How ungenerously in later life we disclaim the virtuous moods of our youth, living in retrospect long, summer days of unreflecting dissipation, Dresden figures of pastoral gaiety! Our wisdom, we prefer to think, is all of our own gathering, while, if the truth be told, it is, most of it, the last coin of a legacy that dwindles with time.

Wednesday, October 26, 2005

Come to the Village (the East Village, that is) ...

Debra Matsumoto, publicity manager for North Atlantic Books, sent me an interesting email the other, which she gave me permission to share:

Dirty Laundry: Loads of Prose was the brainchild of some freelance producers who love books. On Nov. 10, 9:30-11 pm, laundry and language will spin together at the Avenue C Laundromat, 69 Avenue C @ 5th St. in the heart of the East Village. Following a successful inaugural event with Legs McNeil and Sam Lipsyte in August, this second installment will feature Rob Brezsny, the syndicated astrology columnist for The Village Voice and Jungian beatnik, and fiction writer Kelly Link.

This format is urban multi-tasking genius and creative guerrilla bookselling for fly-over city centers where competition for attendance is the most challenging and competitive. For more information, please contact Emily Rubin,; cell: 917.501.9825.

Too bad it's a Wednesday. Hard for me to get to Manhattan in the middle of the week. But it sure sounds interesting.

One more time ...?

"Those who cannot remember the past are condemned to repeat it," wrote
George Santayana. This piece by Jonathan V. Last offers further evidence that Santayana was right. (Thanks to Arts & Letters Daily.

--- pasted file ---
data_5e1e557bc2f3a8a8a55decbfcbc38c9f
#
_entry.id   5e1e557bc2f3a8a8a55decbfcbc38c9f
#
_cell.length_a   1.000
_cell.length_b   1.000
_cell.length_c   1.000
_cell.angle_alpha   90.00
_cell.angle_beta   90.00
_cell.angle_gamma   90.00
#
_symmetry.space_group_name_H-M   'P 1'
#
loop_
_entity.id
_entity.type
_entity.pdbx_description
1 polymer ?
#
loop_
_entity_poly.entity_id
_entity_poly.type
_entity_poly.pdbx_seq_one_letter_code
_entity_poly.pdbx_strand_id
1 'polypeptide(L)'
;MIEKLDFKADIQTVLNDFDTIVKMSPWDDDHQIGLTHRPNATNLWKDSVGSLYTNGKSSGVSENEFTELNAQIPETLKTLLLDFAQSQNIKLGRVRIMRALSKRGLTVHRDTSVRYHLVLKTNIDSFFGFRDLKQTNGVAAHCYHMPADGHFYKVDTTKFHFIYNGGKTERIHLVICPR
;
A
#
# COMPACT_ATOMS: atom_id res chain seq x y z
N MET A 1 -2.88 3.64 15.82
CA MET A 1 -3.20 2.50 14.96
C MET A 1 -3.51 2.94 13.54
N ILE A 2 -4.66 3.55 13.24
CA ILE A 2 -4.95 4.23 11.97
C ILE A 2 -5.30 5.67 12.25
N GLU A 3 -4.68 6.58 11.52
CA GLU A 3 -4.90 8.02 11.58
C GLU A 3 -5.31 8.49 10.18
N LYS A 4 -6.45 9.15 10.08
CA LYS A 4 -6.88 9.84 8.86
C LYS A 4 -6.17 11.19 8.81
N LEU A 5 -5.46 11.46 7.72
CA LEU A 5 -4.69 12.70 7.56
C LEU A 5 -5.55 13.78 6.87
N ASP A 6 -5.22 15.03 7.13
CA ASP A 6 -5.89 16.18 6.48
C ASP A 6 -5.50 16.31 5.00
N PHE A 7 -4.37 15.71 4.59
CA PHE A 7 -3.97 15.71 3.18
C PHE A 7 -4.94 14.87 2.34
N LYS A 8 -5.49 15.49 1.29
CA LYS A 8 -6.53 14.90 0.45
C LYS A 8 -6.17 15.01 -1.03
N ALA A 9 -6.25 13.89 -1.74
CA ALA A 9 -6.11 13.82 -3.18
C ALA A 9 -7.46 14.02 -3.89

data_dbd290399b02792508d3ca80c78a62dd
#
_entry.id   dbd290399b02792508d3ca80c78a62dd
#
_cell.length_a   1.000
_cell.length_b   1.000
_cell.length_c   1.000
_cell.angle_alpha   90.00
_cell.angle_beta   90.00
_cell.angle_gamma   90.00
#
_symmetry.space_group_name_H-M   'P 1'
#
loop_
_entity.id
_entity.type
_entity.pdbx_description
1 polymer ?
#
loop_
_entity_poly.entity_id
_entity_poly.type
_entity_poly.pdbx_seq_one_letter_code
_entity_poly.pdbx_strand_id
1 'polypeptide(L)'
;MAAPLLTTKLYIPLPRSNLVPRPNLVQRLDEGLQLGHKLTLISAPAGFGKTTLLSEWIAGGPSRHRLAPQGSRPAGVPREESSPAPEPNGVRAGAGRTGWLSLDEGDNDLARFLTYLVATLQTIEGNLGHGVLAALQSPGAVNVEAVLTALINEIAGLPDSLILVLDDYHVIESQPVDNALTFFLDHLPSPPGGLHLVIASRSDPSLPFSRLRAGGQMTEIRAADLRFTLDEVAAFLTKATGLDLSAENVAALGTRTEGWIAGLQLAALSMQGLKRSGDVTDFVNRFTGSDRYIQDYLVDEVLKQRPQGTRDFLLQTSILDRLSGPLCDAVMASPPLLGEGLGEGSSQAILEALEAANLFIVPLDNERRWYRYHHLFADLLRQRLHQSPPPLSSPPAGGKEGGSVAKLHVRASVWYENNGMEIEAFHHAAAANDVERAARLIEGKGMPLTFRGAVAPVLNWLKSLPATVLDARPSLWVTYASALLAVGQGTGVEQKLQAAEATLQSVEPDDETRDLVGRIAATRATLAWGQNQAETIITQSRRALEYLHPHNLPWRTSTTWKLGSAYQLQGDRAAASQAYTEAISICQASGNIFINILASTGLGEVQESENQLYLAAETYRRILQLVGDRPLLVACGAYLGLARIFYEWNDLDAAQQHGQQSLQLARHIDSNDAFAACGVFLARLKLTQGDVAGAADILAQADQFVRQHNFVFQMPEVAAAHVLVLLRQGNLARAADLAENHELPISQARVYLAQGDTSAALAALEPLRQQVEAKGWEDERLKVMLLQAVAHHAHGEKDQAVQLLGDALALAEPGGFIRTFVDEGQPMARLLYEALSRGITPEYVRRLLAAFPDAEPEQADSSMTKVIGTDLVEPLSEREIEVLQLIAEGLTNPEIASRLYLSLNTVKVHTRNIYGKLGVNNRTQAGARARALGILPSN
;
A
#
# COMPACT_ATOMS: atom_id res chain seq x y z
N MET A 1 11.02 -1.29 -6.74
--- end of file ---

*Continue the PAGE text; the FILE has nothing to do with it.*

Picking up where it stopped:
Tuesday, October 25, 2005

Taken to task (cont'd) ...

Oni Lasana, one of the email correspondents who was critical of the last line of my review on Sunday of Caryl Phillips's Dancing in the Dark, responded today to the answer I sent her and has given me permission to quote her. Here's what she wrote:

Hi Frank,
I'm surprised you wrote back in such detail to defend your review. Thanks. I understand all points you made, especially about human nature and the definition of shame. However in my experiences, human nature transends one's race.
To be quite frank, as a person of color, I still find your last line in the review to be a subliminal act of sabotage to the author and publisher of the book. What person of any color would want to read a book that will make them feel ashamed. In my humble opinion, the review was excellent, only the last line was in bad taste.
All the best...all the time~

This got me to thinking. Specifically, I began to think that Oni was right: I certainly didn't intend it -- in fact, it was the opposite of what I intended -- but that last line might very well turn potential readers off. I should have stuck to the fact of my response and not gone beyond it to a judgment about how others should respond. So I'm going to send out a changed version for the KRT wire and have the online version changed as well. I'll stick to how I felt and not tell others how to feel.
Thanks, Oni.

Monday, October 24, 2005

Taken to task ...

And now for another behind-the scenes glimpse in the life of a newspaper book review editor:

In my review yesterday of Caryl Phillips's novel Dancing in the Dark, based on the life of black entertainer Bert Williams, I had the temerity to write the following:

One would hope that an African American, reading this book, would feel compassion for its melancholy protagonist, trapped in a cultural double-bind. Any white American, reading it, ought to feel ashamed.